I got a very neat link to this blog, whose person is making Jolasveinar with needle felting. She's showing one per day until Christmas: the thirteen Christmas goblins or thirteen little men of Christmas in Iceland. I'm totally charmed and will be checking each morning for Spoon-licker, Candle-beggar, and all the rest.
Last night I finished the Horse chapter in Zodiac House. For those of you who are new or weren't reading for extreme detail, I've decided to make silly rambly posts about writing children's books and this book in specific for the different signs of the Chinese Zodiac after I finish the corresponding chapters. The Chinese Cultural Center in San Francisco is the source of the descriptions I'm using. I've already done the Ram.
The Horse: hey, that's mine! People born in the Year of the Horse are popular. Why, thank you, internet! They are cheerful, skillful with money, and perceptive, although they sometimes talk too much. It's like they really know me! :) They are wise, talented, good with their hands, and sometimes have a weakness for members of the opposite sex. I refrain from comment on this matter. If you're wise, you will, too. Concentrate on the wise and talented; that's much safer. They are impatient and hot-blooded about everything except their daily work. Aaaaand here's where we go astray: I am impatient and hot-blooded about my daily work, thank you very much! (Picked the right field, didn't I?) They like entertainment and large crowds. Hah. First: who says, "I don't like entertainment"? "No entertainment for me, thanks, I'd prefer to be bored"? But large crowds: no. Thank you, no. They are very independent and rarely listen to advice. Umm. Probably not, comparatively speaking. I think I'm pretty middle-of-the-road when it comes to advice.
But that's me. What about writing children's books, and what about this chapter? It is in some ways very cheerful. It's the kind of cheer I think I'm particularly good at: cheer in the face of impending and certain doom. (Why am I good at it? Because it's practically all I write. Here we go singing to our deaths, la la yay! Bloody-minded optimist, that's me: we're all going to die, but it's going to be pretty cool on the way.) Is this chapter impatient? You know, I think it is. I think I may need, in revisions, to pay attention to it being a bit more deliberate, to taking more time in the confrontation. It's not the climax of the book, but it's a pretty big event. Children's books need to be brief but not hurried (not talking too much! not impatient! it is hard to be the Horse chapter). When I look back at favorite children's books, I'm often startled by how short they are. Lloyd Alexander can pack more punch into a page than most adult writers can into a trilogy.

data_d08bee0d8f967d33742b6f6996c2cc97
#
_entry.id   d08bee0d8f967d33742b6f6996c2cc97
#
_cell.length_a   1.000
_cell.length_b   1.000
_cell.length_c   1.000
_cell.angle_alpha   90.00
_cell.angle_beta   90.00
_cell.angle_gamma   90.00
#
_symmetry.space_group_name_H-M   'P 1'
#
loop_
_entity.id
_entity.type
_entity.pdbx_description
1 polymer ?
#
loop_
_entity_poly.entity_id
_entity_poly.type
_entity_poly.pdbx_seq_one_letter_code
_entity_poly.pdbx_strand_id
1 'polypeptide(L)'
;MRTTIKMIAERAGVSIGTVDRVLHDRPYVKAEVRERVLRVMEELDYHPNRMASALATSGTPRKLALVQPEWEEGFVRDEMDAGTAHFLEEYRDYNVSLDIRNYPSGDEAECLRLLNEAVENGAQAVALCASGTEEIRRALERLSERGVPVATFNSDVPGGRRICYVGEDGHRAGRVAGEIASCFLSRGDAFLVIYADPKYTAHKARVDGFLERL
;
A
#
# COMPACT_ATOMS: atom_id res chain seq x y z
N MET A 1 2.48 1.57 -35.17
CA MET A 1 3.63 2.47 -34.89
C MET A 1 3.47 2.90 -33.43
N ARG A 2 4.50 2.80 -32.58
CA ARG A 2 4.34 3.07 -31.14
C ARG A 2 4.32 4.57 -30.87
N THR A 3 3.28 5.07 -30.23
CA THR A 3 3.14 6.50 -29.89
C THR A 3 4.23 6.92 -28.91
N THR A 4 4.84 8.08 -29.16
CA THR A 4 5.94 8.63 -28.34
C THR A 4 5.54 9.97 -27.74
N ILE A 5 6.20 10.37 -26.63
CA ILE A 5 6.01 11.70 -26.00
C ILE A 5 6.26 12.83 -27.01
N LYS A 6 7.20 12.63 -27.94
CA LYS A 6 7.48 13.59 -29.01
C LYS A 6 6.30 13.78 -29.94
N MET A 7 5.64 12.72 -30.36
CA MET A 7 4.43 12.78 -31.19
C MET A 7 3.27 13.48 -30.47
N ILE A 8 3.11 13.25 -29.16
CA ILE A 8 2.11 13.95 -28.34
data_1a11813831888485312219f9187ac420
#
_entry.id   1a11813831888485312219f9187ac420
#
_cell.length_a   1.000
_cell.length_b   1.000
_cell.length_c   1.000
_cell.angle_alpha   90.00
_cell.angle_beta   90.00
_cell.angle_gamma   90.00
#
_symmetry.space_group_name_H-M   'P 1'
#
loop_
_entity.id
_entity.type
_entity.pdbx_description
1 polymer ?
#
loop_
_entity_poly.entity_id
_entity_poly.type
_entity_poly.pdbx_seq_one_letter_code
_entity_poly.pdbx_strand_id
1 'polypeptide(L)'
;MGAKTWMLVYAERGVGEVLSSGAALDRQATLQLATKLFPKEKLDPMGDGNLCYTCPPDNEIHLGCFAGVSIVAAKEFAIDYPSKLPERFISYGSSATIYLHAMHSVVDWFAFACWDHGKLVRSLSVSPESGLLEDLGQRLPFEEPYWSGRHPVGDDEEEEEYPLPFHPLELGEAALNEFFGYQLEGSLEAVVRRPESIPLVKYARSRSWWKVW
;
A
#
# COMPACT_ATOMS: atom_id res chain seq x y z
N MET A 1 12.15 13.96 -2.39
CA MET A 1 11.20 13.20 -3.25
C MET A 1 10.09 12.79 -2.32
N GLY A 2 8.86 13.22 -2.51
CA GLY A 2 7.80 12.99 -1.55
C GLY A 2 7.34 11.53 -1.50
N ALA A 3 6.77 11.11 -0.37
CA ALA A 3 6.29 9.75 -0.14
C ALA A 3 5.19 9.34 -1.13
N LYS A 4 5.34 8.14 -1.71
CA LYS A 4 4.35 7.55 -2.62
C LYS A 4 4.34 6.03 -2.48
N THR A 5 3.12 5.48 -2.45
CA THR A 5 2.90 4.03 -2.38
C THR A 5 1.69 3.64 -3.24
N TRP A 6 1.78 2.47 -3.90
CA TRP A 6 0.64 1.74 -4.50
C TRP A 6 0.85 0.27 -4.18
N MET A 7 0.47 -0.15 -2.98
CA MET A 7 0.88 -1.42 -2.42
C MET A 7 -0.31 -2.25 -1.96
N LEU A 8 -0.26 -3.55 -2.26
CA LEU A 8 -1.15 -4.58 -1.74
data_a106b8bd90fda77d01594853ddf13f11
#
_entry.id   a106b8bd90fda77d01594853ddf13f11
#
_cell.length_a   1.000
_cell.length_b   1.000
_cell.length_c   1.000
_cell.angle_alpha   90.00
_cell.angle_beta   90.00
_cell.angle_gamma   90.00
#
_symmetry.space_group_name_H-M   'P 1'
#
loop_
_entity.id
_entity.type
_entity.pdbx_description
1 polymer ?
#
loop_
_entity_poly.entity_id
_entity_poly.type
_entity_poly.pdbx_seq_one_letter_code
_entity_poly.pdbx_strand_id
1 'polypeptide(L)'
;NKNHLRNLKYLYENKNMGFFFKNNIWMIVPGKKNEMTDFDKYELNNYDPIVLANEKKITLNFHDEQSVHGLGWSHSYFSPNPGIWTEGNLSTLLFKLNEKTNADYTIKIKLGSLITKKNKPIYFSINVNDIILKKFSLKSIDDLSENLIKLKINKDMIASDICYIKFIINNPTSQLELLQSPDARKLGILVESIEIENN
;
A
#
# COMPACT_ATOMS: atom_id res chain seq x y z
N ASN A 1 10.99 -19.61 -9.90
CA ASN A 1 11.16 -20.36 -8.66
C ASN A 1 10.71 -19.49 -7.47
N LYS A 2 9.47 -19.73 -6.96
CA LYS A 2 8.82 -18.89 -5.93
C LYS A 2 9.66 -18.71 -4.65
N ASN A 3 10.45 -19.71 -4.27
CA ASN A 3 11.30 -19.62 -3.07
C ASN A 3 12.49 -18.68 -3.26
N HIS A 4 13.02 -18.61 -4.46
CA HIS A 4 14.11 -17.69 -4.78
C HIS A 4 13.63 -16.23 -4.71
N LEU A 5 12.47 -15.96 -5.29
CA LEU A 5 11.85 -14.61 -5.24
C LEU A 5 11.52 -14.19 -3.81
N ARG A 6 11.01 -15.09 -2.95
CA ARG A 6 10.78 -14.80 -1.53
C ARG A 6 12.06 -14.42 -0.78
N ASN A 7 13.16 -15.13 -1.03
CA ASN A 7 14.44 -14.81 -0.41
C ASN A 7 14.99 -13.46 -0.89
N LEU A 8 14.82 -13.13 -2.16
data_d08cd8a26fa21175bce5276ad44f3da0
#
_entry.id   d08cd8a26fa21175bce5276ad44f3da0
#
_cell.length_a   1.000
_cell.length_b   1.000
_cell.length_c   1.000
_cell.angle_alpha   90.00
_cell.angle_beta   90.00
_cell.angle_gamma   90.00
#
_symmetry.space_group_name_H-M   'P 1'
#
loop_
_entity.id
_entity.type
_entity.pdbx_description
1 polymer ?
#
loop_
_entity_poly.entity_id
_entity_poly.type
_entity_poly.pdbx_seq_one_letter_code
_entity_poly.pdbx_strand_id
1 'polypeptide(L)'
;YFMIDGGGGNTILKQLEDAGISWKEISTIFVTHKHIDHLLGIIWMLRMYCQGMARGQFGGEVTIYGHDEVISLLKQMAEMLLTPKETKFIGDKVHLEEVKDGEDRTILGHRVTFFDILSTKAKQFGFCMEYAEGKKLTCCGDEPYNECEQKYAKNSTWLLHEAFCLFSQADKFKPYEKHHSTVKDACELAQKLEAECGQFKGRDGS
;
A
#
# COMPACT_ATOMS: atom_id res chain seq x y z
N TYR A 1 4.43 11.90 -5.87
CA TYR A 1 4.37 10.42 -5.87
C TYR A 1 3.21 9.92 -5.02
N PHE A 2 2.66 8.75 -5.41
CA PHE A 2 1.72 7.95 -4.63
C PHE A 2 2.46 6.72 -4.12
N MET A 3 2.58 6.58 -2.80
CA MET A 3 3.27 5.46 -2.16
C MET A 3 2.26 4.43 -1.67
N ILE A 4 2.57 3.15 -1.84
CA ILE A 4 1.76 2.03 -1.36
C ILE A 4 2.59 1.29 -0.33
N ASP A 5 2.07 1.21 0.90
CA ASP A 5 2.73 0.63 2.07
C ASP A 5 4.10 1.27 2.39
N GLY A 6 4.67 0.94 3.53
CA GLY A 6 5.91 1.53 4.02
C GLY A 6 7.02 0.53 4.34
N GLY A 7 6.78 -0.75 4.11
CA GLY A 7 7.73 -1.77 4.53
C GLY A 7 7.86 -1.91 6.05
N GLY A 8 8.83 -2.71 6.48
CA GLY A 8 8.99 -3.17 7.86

One thing I'm noticing about this chapter -- this book in general, but the "weakness for the opposite sex" sparked the thought -- is that it is not particularly heterosexual -- nor particularly homosexual, bisexual, etc. Most of the characters are either magical constructs or related to each other. This is not one of those children's books where you can close the book and think, "The author has set those two up to grow up and get married." There is no plausible combination for that. And as a respite between Sampo and What We Did to Save the Kingdom, it's kind of nice not to have that kind of tension between characters. It's nice to have a story where nobody is using anybody else for anything in particular. I can't get used to it, though, and by the time I'm done, I'll be ready to write all the sex scenes in WWDtStK at once, just for a refreshing change in the other direction. (Watch me gripe about them when I get there, though. Just watch.) This is not entirely a facet of writing for the younger markets. When I wrote Fortress of Thorns and The Grey Road in quick succession, it was a very different thing, because the main characters were in junior high and not mostly related to each other, so there was sexual tension up the gazoo (as my grandmother would say), and absolutely no possibility of doing anything at all with it. None. People who think of childhood as a land of infinite possibilities stretching before oneself need to remember how childhood at the time often feels like a land of infinite constraint. But in ZH, those constraints are not active. No one is telling Kathryn and Dustin they can't go out and get into serious romantic/sexual relationships because they're only 13. It's just that there's no one for miles to have them with. They have other things on their mind for the summer. Like I did when I was visiting my grandmother's house, only with, y'know, more crazy magic stuff than Grandma had available.
Or at least more than she was willing to let on.